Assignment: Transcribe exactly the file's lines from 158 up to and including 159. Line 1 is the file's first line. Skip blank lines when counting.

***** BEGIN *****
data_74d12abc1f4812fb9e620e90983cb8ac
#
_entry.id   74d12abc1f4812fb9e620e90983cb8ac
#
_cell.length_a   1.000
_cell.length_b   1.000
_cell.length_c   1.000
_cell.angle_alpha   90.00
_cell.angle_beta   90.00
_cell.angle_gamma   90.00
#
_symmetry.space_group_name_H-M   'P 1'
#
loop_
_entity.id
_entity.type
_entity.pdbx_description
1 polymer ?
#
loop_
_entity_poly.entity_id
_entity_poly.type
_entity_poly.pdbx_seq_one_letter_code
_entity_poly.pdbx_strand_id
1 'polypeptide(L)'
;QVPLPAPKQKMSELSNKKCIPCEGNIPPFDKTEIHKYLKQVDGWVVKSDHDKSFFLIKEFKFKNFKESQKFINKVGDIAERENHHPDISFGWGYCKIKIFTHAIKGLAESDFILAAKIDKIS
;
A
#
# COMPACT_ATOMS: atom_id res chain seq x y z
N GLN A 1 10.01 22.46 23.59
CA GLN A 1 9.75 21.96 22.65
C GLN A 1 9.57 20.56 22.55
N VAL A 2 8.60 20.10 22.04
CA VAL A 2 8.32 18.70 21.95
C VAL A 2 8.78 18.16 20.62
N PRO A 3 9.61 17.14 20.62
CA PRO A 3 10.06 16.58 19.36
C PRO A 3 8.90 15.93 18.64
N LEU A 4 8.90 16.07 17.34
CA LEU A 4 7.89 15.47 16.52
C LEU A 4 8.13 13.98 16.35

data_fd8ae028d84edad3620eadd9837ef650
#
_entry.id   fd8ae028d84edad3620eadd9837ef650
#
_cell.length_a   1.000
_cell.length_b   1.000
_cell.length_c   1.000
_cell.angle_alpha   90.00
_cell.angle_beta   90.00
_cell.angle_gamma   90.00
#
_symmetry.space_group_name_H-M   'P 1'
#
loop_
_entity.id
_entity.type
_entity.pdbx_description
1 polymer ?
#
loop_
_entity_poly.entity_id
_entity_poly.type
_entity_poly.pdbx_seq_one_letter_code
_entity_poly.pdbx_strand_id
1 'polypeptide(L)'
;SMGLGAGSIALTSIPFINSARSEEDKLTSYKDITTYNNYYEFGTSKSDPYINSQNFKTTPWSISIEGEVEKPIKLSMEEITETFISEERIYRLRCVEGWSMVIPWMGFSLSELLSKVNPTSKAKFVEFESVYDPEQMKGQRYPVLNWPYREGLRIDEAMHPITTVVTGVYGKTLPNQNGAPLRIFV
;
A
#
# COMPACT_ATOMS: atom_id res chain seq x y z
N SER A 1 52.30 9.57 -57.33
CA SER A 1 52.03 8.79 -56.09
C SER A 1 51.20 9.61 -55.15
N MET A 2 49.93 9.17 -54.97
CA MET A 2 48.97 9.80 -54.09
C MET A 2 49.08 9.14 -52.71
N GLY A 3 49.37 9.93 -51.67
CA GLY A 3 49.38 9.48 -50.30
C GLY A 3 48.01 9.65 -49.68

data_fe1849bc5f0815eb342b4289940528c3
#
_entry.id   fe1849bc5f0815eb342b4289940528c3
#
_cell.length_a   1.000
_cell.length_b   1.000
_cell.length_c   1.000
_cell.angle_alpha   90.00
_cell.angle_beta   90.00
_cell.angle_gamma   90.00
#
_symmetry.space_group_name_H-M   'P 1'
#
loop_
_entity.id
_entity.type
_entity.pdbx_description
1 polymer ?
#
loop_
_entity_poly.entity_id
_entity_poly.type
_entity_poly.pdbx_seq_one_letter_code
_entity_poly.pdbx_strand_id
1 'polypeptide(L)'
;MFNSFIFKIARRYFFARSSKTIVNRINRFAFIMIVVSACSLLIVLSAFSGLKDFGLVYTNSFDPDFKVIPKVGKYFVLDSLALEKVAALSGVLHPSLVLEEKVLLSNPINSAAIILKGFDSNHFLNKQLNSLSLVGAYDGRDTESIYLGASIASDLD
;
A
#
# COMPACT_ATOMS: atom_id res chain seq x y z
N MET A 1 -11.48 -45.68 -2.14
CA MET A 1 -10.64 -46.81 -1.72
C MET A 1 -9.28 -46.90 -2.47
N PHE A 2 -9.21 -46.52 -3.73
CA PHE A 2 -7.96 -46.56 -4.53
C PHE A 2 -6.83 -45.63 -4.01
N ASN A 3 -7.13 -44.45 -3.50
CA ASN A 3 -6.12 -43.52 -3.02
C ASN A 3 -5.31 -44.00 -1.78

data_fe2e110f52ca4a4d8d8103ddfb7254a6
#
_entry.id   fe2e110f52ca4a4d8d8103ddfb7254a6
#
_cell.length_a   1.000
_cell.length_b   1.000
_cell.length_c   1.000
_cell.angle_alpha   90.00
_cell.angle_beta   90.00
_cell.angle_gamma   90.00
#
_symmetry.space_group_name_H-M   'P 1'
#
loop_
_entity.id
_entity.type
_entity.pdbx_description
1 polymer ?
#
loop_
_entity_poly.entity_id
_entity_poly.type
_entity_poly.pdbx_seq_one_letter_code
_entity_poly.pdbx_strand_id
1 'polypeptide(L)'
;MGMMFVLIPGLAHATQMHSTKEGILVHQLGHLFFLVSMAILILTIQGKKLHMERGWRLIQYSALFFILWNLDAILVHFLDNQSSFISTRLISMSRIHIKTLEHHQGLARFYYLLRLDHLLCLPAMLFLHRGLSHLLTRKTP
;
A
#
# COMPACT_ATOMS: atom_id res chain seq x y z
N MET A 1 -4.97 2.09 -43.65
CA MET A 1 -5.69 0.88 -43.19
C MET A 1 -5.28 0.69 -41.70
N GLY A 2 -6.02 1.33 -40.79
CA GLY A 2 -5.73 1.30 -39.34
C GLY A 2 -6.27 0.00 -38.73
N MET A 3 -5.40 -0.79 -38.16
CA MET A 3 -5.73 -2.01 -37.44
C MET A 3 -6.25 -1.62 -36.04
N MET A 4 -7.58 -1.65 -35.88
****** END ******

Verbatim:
CA MET A 3 -5.73 -2.01 -37.44
C MET A 3 -6.25 -1.62 -36.04